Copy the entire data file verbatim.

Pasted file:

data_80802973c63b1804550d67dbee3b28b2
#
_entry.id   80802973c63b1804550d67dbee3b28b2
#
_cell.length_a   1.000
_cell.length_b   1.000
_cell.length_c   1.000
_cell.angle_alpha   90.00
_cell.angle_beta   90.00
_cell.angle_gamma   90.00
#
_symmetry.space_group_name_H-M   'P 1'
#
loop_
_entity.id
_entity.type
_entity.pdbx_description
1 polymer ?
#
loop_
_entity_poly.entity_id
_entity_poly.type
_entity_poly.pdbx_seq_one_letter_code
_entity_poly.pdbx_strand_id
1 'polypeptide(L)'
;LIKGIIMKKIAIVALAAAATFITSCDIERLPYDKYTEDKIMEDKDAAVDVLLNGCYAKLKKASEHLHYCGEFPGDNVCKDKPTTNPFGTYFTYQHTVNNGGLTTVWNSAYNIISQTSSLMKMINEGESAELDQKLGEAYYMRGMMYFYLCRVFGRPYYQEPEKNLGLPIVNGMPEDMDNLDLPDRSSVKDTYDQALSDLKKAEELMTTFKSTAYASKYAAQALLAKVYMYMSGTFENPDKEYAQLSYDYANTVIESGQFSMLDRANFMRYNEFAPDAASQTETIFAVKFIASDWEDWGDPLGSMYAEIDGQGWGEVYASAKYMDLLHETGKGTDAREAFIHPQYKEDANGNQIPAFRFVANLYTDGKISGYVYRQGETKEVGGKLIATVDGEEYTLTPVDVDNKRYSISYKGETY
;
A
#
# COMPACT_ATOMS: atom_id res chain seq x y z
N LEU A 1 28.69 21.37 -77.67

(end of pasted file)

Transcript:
data_80802973c63b1804550d67dbee3b28b2
#
_entry.id   80802973c63b1804550d67dbee3b28b2
#
_cell.length_a   1.000
_cell.length_b   1.000
_cell.length_c   1.000
_cell.angle_alpha   90.00
_cell.angle_beta   90.00
_cell.angle_gamma   90.00
#
_symmetry.space_group_name_H-M   'P 1'
#
loop_
_entity.id
_entity.type
_entity.pdbx_description
1 polymer ?
#
loop_
_entity_poly.entity_id
_entity_poly.type
_entity_poly.pdbx_seq_one_letter_code
_entity_poly.pdbx_strand_id
1 'polypeptide(L)'
;LIKGIIMKKIAIVALAAAATFITSCDIERLPYDKYTEDKIMEDKDAAVDVLLNGCYAKLKKASEHLHYCGEFPGDNVCKDKPTTNPFGTYFTYQHTVNNGGLTTVWNSAYNIISQTSSLMKMINEGESAELDQKLGEAYYMRGMMYFYLCRVFGRPYYQEPEKNLGLPIVNGMPEDMDNLDLPDRSSVKDTYDQALSDLKKAEELMTTFKSTAYASKYAAQALLAKVYMYMSGTFENPDKEYAQLSYDYANTVIESGQFSMLDRANFMRYNEFAPDAASQTETIFAVKFIASDWEDWGDPLGSMYAEIDGQGWGEVYASAKYMDLLHETGKGTDAREAFIHPQYKEDANGNQIPAFRFVANLYTDGKISGYVYRQGETKEVGGKLIATVDGEEYTLTPVDVDNKRYSISYKGETY
;
A
#
# COMPACT_ATOMS: atom_id res chain seq x y z
N LEU A 1 28.69 21.37 -77.67